Friday, 27 July 2012

Chance? #1

Just as when I encountered the first Community Chest square, I was left slightly wondering what to do for Chance? There were some obvious suggestions, stick a pin in the tube map, or use Google's “I feel lucky” search to find somewhere, but it was Aussie Pete who came up with the pearling idea of visiting the National Lottery offices of Camelot.

Apparently they used to have offices just off Piccadilly Circus, but now seemed to have moved all their main functions to Watford, no doubt saving them millions of pounds in the process, but they have kept a small Corporate Affair presence in the capital, located in Brettenham House, just on the end of Waterloo Bridge. So it was on a glorious sunny Thursday evening that I confused tourists by having my portrait was taken for prosperity, clutching my lucky Euro Millions ticket for the following day.
"Who wants to be a millionaire?" - Well I have to replace a rail ticket now!

I was accompanied by the same group who had visited the Angel Islington, minus Spiky haired Ed who had decided to join a rival works outing. So we were without the youth but at least we wouldn’t either be delayed for hair styling reasons, or get knocked over by London transport.
First notable point of the visit was the amazingly attractive young lady on the tube whose short summer dress and gravity defying cleavage rendered us all into giggling schoolboys. The walk from Embankment tube through Victoria Embankment Gardens was no better with seemingly crowds of young nubile females descending on the capital for no other reason than to make 4 middle aged men question their moralities.
Once the photo op was captured outside the Camelot offices, it was just a short walk across The Strand into The Wellington, a well positioned Nicholson’s pub, right next door to the Lyceum Theatre for all those thirsty Lion King visitors.
The Wellington - Note lack of mash outside.

It’s certainly an attractive pub, with lovely original features, long wooden bar, moulded ceilings, and neo-gothic exterior. Ok, I got that from the website, but it’s all true! Alas the experience wasn’t up to the expectation. Firstly, there was no Cask Marque certificate to be found, the first barman I asked didn’t have a clue what I was talking about, I might as well have been asking for a barium enema and the second guy earnestly took me to the Cask Marque sign outside the pub. Once I’d explained that I needed the certificate with the QR code he fell into that last retreat of all bemused staff – “Oh, I’m not sure then. You’ll need to come back tomorrow and speak to the boss, she’ll know where it is.” Well, she might know where it is, but she should have it on the wall and she should have told you what it’s all about! 2/10, try harder and how about serving decent potions of mash with your sausage and mash?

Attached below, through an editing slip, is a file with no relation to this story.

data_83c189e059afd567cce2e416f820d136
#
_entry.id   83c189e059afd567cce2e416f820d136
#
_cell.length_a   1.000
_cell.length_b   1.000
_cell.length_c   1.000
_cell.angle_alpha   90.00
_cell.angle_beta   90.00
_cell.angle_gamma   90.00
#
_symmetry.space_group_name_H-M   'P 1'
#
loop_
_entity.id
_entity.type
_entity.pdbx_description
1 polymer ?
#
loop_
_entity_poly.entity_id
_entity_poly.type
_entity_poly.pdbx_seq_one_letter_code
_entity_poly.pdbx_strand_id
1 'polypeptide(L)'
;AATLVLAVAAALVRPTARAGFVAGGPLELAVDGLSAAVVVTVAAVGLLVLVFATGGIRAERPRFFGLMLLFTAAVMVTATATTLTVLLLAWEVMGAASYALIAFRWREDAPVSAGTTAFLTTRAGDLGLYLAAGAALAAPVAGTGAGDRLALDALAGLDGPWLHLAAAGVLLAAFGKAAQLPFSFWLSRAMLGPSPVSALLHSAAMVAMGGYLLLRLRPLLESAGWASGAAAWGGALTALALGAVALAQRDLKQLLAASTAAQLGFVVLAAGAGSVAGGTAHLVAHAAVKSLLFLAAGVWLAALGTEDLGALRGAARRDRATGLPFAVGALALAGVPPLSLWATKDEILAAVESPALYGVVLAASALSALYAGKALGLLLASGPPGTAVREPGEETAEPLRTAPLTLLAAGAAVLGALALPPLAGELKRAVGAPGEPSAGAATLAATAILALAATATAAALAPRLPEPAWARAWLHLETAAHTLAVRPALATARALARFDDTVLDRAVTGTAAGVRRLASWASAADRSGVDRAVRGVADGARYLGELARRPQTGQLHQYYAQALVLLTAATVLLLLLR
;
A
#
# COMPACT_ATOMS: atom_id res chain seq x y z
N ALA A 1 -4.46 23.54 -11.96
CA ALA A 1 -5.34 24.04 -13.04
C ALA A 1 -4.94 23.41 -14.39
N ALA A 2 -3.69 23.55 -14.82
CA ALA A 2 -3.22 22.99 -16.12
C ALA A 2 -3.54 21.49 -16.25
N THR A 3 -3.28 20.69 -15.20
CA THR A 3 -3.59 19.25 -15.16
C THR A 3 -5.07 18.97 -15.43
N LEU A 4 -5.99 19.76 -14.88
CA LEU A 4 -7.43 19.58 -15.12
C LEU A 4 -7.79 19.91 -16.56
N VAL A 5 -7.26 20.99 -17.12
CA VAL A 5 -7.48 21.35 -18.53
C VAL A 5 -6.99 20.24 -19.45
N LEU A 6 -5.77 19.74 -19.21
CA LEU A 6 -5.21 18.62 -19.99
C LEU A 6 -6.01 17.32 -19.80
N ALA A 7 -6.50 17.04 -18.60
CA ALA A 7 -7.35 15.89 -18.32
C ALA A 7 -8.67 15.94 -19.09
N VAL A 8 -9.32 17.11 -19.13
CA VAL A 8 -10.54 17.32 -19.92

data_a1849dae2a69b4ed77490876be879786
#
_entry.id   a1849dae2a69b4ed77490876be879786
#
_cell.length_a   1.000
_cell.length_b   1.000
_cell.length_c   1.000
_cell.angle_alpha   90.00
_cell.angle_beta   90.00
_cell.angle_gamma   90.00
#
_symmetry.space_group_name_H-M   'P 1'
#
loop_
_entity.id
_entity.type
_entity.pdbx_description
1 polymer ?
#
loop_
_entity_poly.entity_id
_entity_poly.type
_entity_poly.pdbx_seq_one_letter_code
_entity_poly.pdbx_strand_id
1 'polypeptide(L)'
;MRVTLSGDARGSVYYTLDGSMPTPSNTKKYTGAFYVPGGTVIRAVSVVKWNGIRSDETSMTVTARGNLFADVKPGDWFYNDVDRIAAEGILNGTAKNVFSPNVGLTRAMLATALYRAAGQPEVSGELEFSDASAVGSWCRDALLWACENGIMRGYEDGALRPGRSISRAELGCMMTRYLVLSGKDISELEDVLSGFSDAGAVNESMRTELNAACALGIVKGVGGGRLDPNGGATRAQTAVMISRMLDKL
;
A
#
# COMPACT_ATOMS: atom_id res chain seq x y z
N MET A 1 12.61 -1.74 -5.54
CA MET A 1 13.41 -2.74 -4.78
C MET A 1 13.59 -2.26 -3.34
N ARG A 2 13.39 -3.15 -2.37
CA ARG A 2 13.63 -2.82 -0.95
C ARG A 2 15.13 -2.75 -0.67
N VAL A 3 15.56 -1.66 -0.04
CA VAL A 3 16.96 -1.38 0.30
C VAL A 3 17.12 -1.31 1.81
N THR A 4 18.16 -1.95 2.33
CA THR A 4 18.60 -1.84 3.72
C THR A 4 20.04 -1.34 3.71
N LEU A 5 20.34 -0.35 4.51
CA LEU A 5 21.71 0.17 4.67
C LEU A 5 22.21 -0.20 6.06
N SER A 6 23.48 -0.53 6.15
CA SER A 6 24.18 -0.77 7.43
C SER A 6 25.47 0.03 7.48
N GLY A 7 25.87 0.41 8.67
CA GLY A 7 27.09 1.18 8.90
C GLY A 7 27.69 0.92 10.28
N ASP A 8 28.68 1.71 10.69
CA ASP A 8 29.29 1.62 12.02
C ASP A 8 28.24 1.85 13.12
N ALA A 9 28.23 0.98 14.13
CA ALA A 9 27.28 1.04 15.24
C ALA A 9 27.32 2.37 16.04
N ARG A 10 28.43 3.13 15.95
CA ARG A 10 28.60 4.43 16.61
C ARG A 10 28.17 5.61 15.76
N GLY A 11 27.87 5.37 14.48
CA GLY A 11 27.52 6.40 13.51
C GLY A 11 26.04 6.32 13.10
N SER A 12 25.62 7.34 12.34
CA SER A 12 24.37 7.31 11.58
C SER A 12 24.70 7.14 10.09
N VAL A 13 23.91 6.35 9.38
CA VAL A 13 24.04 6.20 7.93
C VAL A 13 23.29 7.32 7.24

Charlie demands more mash in his pint at the Wellington.

Leaving as soon as we could, it was a quick hop back across the Strand, into Savoy Street and the fantastically named Savoy Tup. This, from the exterior signage would seem to be an old Young’s pub but seems to be an independent free house now. The interior is light and fresh and alongside the selection of ales was quite a range of lagers, including one I’d certainly never heard of before, Brauhaus Riegele. The website calls it an “ale” but I’d suggest it’s a standard Bavarian Pilsner, but whatever, it came in a brilliant handled mug and was cool and refreshing on a hot evening. The jolly barmaid also seemed very chuffed that someone was scanning the Cask Marque code (note to the Wellington – there it was proudly displayed on the wall!) – “It never works for me” she commented, grinning when I showed her the pub now sitting in my list of pubs visited.
Savoy Tup, note handled glass resting on belly. Note rail pass falling out of pocket.

The pub was heaving with other drinkers and we stood outside to enjoy our drinks and it was at this point I innocently placed my suit jacket over the top of my man-bag to free up a hand and made the mistake of the evening which was only noticed when we reached the final pub, The Coal Hole a hundred yards further west down the Strand.
My rail pass was gone! I can only presume it had tumbled out of my inverted suit jacket pocket but however it had actually disappeared there was no sign of it even after retracing our steps a couple of times. This obviously brought somewhat of a dampener onto the evening, no matter how many times the boys tried to take my mind off it. Even a fine pint of Purity’s Mad Goose ale, another easy Cask Marque capture from the wall (Wellington, looking at you here!) and a bottle of Duvel failed to raise my spirits and I rather missed all the fine points of the Coal Hole in my depression.
The only photo of the Coal Hole. This was my depressed expression rendered impossible by the botox-ing property of the Duvel

There was a last minute stay of execution for “good times” when a chatty American girl in McDonald’s was tempted by my Hot Chilli Sauce (?) but this was soon snuffed out by the £4.20 charged to go from Embankment to Paddington (get a grip Boris!) and the rail replacement coach laid on by First Great Western.
So much for chance hey!
Number of Cask Marque Pubs visited  = 44

Rallying cry for the next visit = More Mash Now!
Did we miss Spiky haired Ed? = Too bloody right. None of this would have happened if he’d been there with his jack the lad attitude and devil may care trousers.

Next Stop = Euston Road
P.S. There is an obvious Post Script to this in that I now realise I’ve visted three pubs in The Strand when of course I have to visit The Strand later in the tour. Hopefully there’ll be another Cask Marque pub somewhere along the street!

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